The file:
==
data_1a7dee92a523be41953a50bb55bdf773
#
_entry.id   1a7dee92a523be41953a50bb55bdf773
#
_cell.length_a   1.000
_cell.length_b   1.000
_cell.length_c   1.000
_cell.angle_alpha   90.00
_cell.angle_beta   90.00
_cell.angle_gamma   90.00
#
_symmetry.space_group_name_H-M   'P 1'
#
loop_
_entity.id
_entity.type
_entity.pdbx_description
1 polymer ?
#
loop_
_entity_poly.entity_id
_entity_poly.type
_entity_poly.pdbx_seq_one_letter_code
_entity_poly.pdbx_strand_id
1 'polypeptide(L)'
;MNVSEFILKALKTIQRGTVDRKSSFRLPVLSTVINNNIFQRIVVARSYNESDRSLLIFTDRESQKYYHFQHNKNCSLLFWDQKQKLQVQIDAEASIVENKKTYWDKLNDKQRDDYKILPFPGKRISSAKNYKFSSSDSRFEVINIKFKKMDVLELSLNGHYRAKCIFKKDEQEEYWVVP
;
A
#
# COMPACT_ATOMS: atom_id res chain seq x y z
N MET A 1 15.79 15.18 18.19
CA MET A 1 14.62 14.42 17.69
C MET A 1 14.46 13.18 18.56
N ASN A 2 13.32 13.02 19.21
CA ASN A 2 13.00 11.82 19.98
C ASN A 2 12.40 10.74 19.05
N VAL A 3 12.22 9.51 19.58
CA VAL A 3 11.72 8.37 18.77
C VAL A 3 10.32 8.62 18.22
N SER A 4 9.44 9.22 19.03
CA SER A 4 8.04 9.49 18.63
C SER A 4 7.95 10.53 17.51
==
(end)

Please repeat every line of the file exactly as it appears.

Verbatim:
data_1a7dee92a523be41953a50bb55bdf773
#
_entry.id   1a7dee92a523be41953a50bb55bdf773
#
_cell.length_a   1.000
_cell.length_b   1.000
_cell.length_c   1.000
_cell.angle_alpha   90.00
_cell.angle_beta   90.00
_cell.angle_gamma   90.00
#
_symmetry.space_group_name_H-M   'P 1'
#
loop_
_entity.id
_entity.type
_entity.pdbx_description
1 polymer ?
#
loop_
_entity_poly.entity_id
_entity_poly.type
_entity_poly.pdbx_seq_one_letter_code
_entity_poly.pdbx_strand_id
1 'polypeptide(L)'
;MNVSEFILKALKTIQRGTVDRKSSFRLPVLSTVINNNIFQRIVVARSYNESDRSLLIFTDRESQKYYHFQHNKNCSLLFWDQKQKLQVQIDAEASIVENKKTYWDKLNDKQRDDYKILPFPGKRISSAKNYKFSSSDSRFEVINIKFKKMDVLELSLNGHYRAKCIFKKDEQEEYWVVP
;
A
#
# COMPACT_ATOMS: atom_id res chain seq x y z
N MET A 1 15.79 15.18 18.19
CA MET A 1 14.62 14.42 17.69
C MET A 1 14.46 13.18 18.56
N ASN A 2 13.32 13.02 19.21
CA ASN A 2 13.00 11.82 19.98
C ASN A 2 12.40 10.74 19.05
N VAL A 3 12.22 9.51 19.58
CA VAL A 3 11.72 8.37 18.77
C VAL A 3 10.32 8.62 18.22
N SER A 4 9.44 9.22 19.03
CA SER A 4 8.04 9.49 18.63
C SER A 4 7.95 10.53 17.51